Entrepreneurs take risks. Thats so obvious that it nearly goes without saying.
Whats not so apparent at times is the risk taken by people who jump into a new venture with an entrepreneur. Take Shawn McGorry, Stargate Industries Inc.s chief operating officer.
McGorry, who holds an MBA from the Katz School of Business at the University of Pittsburgh, had worked for 16 years for Tele-Communications Inc., a large company where he made a steady climb up the corporate ladder to become general manager of TCI of Western Pennsylvania.
He could have stayed at TCI and enjoyed a reasonable degree of security and more responsibility. Or, if he wanted a change, he could have sought a position at a similarly solid company in the burgeoning communications industry. Young, experienced executives come at a premium in a business that is starved for talent. In short, he could have made it easy on himself.
But something told McGorry that the easy, expected path was not the one he needed to take. He craved a meatier challenge, and says a job change his wife made just before he decided to move on made an impression on him. She seemed energized and more enthusiastic about her work, something he both admired and envied.
McGorry says he was feeling the entrepreneurial bug, and decided that a start-up venture, one offering excitement and perhaps a little danger, would be the thing to fire his enthusiasm.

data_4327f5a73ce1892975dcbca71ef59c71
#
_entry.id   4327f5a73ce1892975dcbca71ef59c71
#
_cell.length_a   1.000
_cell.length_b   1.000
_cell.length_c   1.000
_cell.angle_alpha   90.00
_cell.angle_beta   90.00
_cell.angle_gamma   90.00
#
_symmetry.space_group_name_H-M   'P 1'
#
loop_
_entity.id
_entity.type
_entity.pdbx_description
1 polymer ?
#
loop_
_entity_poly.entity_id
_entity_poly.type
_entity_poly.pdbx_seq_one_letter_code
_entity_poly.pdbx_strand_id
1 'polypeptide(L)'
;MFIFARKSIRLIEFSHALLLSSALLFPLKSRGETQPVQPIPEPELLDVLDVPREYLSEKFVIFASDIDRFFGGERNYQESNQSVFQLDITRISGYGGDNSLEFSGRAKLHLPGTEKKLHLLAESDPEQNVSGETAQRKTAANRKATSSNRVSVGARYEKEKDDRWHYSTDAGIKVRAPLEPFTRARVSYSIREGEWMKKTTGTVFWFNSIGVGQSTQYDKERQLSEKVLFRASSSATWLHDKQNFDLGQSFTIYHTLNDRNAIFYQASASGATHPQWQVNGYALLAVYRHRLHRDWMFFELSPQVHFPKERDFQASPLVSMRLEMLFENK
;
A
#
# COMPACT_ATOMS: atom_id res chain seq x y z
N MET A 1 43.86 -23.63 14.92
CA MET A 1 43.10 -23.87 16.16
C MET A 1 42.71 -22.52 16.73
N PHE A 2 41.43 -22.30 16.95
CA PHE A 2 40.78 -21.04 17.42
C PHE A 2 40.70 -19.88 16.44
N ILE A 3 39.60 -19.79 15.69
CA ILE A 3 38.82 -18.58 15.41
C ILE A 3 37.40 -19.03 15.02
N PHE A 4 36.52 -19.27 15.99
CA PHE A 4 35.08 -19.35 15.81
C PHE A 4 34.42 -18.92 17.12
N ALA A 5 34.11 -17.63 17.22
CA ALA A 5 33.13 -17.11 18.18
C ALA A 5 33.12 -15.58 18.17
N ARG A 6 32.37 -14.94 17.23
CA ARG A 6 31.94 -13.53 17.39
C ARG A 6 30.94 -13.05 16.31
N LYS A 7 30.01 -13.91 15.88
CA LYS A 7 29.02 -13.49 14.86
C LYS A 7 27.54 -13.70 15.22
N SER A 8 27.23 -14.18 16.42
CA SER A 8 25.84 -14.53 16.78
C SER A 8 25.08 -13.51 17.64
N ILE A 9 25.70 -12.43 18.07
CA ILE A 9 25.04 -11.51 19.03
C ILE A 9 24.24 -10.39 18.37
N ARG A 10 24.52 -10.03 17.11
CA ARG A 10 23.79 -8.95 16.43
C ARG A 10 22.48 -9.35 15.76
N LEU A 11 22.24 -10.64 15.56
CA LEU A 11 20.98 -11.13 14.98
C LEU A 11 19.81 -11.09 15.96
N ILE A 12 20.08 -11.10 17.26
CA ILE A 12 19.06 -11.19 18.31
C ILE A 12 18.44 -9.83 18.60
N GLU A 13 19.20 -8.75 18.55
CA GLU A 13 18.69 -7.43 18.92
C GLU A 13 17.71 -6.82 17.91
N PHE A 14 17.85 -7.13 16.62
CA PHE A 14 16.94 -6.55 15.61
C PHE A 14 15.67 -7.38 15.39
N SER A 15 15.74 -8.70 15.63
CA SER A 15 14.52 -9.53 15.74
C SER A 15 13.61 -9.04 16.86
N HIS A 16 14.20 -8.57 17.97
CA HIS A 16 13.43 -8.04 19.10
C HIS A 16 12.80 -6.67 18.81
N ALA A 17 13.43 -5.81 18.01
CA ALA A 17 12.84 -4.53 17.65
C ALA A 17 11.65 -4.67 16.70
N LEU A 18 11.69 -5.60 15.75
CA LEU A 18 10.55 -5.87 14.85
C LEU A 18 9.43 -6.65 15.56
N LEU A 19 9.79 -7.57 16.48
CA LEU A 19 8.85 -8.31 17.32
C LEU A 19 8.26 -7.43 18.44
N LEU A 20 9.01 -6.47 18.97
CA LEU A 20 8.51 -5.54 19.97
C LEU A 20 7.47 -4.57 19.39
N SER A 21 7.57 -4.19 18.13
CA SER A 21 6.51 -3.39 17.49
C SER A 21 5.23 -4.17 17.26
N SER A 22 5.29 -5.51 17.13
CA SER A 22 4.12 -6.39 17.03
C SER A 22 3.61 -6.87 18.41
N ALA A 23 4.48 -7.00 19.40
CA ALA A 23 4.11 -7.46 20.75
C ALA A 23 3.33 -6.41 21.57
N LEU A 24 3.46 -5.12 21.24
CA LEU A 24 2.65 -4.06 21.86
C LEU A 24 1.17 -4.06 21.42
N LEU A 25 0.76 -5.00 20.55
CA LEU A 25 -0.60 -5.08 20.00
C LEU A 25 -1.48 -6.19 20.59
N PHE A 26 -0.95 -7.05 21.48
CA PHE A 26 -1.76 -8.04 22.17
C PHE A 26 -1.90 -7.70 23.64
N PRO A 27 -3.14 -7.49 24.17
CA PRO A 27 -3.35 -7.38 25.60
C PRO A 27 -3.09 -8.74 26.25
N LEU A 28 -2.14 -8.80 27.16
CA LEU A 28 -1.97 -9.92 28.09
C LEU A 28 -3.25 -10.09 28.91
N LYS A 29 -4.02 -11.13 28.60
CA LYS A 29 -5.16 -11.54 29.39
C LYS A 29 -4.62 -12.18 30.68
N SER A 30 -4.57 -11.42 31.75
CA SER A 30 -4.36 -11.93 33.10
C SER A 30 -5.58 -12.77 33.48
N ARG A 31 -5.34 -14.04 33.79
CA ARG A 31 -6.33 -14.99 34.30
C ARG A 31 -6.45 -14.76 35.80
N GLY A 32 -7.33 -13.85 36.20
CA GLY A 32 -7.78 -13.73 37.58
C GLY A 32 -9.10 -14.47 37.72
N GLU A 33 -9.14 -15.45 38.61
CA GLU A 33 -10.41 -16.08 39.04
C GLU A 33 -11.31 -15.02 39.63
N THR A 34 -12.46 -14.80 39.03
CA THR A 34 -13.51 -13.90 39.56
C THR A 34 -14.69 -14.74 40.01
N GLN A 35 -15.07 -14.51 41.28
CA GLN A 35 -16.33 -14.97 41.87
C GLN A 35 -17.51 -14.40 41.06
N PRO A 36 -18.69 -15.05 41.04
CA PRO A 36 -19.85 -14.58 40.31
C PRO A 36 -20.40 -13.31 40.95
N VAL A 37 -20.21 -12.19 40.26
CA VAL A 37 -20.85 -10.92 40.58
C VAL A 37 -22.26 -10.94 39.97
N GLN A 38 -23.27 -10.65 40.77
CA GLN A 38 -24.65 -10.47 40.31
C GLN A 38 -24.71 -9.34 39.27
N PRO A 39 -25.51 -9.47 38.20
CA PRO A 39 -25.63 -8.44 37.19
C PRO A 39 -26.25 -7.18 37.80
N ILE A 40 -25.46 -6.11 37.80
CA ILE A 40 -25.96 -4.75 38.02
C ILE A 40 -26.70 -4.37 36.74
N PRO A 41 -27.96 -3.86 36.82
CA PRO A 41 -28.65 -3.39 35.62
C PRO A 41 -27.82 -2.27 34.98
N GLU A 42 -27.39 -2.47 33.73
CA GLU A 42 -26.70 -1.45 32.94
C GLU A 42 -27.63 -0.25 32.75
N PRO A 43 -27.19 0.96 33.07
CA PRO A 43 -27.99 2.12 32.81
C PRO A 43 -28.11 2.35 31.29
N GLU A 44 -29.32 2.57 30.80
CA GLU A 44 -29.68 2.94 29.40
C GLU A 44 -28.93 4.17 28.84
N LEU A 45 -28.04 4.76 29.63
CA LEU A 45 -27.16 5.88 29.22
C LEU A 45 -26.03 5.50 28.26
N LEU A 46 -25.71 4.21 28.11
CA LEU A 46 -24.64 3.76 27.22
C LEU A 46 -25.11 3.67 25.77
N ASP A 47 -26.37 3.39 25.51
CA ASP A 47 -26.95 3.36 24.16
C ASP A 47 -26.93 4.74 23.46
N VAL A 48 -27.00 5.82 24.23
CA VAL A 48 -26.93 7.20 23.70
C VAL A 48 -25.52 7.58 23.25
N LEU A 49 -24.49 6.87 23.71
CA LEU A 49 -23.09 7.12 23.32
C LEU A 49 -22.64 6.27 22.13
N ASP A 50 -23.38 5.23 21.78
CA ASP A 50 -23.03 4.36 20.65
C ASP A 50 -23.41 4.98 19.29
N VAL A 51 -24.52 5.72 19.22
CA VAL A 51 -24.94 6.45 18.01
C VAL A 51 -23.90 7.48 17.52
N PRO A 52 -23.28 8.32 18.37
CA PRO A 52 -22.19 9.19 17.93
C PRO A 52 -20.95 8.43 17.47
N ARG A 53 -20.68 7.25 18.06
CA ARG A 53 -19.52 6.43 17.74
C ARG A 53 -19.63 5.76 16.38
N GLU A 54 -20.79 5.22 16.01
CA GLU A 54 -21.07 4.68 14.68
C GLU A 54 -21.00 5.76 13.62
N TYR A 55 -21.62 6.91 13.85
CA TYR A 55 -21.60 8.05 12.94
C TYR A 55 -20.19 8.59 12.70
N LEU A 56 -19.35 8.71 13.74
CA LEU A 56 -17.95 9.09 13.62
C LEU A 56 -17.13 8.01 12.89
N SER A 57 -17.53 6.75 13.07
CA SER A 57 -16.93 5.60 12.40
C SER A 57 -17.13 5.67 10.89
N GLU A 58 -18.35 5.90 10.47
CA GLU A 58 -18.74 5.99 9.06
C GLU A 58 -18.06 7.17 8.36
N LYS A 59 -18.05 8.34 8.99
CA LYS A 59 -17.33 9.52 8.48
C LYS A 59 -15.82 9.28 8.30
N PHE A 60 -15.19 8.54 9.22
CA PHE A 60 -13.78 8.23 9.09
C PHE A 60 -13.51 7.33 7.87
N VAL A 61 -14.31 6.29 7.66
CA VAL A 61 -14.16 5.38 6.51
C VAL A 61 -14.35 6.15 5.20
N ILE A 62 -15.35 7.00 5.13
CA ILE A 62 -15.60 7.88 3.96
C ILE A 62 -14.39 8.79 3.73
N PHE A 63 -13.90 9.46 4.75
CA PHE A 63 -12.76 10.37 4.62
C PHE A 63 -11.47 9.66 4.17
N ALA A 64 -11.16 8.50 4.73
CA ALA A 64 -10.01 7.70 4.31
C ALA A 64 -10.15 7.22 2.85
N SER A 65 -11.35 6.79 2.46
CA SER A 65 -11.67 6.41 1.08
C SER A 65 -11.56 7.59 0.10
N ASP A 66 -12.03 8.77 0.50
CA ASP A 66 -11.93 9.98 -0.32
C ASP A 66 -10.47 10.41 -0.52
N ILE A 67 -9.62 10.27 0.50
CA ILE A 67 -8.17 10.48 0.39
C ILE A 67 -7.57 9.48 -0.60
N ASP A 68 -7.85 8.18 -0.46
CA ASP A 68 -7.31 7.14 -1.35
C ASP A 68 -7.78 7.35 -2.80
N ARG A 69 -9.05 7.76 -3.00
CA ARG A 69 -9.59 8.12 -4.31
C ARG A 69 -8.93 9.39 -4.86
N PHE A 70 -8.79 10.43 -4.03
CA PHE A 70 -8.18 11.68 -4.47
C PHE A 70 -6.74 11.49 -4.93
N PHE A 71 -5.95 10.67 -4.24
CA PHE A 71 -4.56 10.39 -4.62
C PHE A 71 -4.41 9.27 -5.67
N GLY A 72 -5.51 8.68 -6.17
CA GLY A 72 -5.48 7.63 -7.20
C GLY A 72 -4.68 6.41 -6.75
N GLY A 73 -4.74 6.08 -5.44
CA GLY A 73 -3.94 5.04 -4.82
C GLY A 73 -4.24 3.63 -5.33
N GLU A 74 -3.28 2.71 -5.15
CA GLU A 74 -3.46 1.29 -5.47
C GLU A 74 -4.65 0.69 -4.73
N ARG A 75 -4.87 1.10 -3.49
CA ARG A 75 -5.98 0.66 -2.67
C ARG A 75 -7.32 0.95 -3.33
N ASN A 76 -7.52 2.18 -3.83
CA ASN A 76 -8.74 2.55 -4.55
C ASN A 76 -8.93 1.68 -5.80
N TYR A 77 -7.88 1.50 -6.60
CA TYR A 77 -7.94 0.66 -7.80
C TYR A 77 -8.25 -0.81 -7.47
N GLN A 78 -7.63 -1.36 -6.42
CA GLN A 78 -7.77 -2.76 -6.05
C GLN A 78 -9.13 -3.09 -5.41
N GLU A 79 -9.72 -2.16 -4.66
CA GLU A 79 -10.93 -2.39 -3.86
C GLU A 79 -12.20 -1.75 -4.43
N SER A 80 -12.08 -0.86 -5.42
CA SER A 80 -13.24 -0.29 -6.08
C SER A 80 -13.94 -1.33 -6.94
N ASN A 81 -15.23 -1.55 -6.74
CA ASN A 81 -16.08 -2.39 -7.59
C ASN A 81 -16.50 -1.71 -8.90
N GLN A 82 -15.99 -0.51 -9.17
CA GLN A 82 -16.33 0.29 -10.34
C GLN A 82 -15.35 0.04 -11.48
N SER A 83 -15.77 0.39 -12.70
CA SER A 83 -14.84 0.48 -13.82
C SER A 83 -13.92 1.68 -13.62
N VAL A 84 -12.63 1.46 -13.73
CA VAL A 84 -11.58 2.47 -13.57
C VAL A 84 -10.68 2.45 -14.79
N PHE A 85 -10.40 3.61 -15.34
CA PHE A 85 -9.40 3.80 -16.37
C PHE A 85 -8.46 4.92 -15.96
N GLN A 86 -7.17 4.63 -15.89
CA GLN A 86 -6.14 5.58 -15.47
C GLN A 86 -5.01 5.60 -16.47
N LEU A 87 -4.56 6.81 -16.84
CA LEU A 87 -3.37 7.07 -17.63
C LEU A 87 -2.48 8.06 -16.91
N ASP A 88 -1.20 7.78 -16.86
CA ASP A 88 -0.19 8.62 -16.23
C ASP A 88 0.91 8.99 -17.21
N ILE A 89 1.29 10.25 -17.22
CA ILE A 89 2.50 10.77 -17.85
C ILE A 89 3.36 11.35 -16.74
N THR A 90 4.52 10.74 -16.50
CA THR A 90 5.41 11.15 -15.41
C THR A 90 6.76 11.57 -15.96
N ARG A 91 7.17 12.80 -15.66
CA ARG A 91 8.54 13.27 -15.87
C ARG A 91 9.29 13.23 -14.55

Marcus Ruscitto, Stargates chief executive, was looking for a solid operations person who could organize the company into a hard-working machine. So when the opportunity to join Stargate arose, McGorry knew in his gut that it was what he wanted to tackle.
But convincing his family, especially his wife, that he should make the jump from a communications giant to a fledgling Internet company with about 15 employees at the time was no easy task. Friends and family questioned his judgment, but McGorry leapt anyway, leaving TCI and joining Stargate in February 1997.
It didnt take long for things look like they were turning sour. The mission to acquire USA OnRamp, a deal he had worked on almost from day one at Stargate, nearly crashed, but McGorry says he never looked back. No matter what happened, McGorry says, he would have landed on his feet.
I really had enjoyed my first six months with the company, says McGorry.
And the increased degree of control he had made him happy he made the switch.
I like being able to push buttons and make things happen, McGorry says.
And Stargate looks like a place where hell have a lot more opportunities to do just that.